• • For operating leases the lessee will record a liability equal to
the present value of the remaining payments using the lessee’s
incremental borrowing rate at the transition date. The right
to use asset value recorded will be the present value of the
remaining payments adjusted based on the ratio of remaining
rents to total rents from inception with the difference charged
to equity and deferred tax assets. This added complexity is an
attempt to lessen the impact of the front loaded leases cost
pattern that results from the ROU accounting method.
• • Lessees will have the option of using the full retrospective
method where each lease is recorded at inception. This will
lessen the impact of the front loaded lease cost pattern but
will result in a larger charge to equity and deferred tax assets.
The lessor transition will be as follows:
• • For all existing direct finance and sales-type leases no
adjustment is necessary.
• • For all operating leases and leveraged leases, the R&R method
is used at the earliest period presented in the financials
treating the remaining term as the lease term. The boards
do not provide details regarding existing leases that have a
manufacturer or dealer profit, but, although it will be difficult
to calculate, presumably some portion of the remaining gross
profit will be recognized and the portion associated with the
residual will be deferred.
• • Lessors will have the option of using the full retrospective
method where each lease is booked at inception. I see little
benefit to electing this option.
FOCUS ON HEALTHCARE EQUIPMENT BUSINESS SEGMENT
In my opinion the overall impact to the industry will not be great.
IMPACT TO LESSEES
The healthcare market is broad and many of the product offerings are
loans. Those that are leases are generally of high-tech equipment like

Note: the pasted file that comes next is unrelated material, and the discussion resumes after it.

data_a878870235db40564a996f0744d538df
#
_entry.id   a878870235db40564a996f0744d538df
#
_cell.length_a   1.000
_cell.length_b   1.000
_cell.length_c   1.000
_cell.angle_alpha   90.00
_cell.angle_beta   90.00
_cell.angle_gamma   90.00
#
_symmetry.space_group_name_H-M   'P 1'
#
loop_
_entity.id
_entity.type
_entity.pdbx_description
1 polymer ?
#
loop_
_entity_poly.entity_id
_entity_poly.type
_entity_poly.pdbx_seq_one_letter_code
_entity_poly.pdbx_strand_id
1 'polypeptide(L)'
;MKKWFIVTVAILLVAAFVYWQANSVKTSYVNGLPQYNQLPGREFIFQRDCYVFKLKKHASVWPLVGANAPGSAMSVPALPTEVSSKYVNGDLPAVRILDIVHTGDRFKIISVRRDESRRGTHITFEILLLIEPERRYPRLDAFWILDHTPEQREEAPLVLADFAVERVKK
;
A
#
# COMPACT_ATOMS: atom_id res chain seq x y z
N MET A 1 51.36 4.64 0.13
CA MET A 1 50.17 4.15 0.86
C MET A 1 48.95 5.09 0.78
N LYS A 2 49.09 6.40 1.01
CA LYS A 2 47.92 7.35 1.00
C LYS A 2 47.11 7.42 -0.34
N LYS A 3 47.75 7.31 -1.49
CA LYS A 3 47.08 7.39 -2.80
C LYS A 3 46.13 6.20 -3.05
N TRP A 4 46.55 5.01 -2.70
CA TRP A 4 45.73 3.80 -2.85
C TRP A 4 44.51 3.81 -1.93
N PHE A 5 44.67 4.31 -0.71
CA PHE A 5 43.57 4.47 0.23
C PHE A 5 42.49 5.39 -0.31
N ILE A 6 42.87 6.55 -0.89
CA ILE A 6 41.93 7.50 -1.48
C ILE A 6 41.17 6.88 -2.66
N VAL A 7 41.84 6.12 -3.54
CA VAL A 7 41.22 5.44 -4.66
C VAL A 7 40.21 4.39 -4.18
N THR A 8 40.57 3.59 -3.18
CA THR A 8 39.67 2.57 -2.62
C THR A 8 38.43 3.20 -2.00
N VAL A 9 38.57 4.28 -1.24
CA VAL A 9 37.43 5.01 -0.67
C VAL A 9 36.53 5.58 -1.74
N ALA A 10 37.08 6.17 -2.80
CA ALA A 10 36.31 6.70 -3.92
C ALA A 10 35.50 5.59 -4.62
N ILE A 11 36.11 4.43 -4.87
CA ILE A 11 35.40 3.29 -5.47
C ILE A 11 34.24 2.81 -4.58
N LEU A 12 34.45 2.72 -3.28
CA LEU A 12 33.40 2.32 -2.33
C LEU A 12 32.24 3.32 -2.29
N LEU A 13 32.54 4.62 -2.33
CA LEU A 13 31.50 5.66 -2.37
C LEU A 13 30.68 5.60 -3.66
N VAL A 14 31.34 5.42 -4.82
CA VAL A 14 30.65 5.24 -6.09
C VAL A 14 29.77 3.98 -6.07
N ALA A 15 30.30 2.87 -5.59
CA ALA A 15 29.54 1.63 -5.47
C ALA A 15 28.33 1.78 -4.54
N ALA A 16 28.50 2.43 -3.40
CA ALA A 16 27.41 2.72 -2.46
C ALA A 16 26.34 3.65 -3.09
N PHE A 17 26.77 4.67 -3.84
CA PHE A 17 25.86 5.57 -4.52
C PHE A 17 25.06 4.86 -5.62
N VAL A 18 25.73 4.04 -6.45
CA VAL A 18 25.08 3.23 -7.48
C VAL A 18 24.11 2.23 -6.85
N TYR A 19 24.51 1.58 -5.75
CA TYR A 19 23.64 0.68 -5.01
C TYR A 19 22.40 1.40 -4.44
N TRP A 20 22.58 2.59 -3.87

MRIs and CT scanners with good residuals and attractive tax benefits
(100% bonus MACRS), so the resent values (capitalized amounts) are
significantly less than cost.
• • Doctor and dentist financings are generally start-up financings
and are loans. For any equipment acquisitions for doctors and
dentists, the liberal tax write offs under §179 would favor
CSA or dollar out transactions.
• • In the hospital business segment, there have been a great
deal of acquisition financings that are loans. Hospitals do use
FMV leases to acquire imaging equipment and the capitalized
amounts should be low enough to keep the lease product
popular. The bigger the PV benefit, the lower the amount
capitalized. Stand-alone imaging centers have traditionally
used the FMV product as well to acquire high tech imaging
• • The traditional reasons for leasing (raising capital, low
financing cost, fixed rates, level payments, transfer of tax
benefits, managing equipment needs, transfer of residual
risk, convenience and service) will continue to exist. The
off-balance sheet accounting reason for leasing will be
reduced but not eliminated as long as the amount capitalized
is less than the cost of the equipment.
• • Dollar out leases will be treated the same as under current
GAAP capital lease accounting — the lease will be capitalized
at 100% of the asset’s price.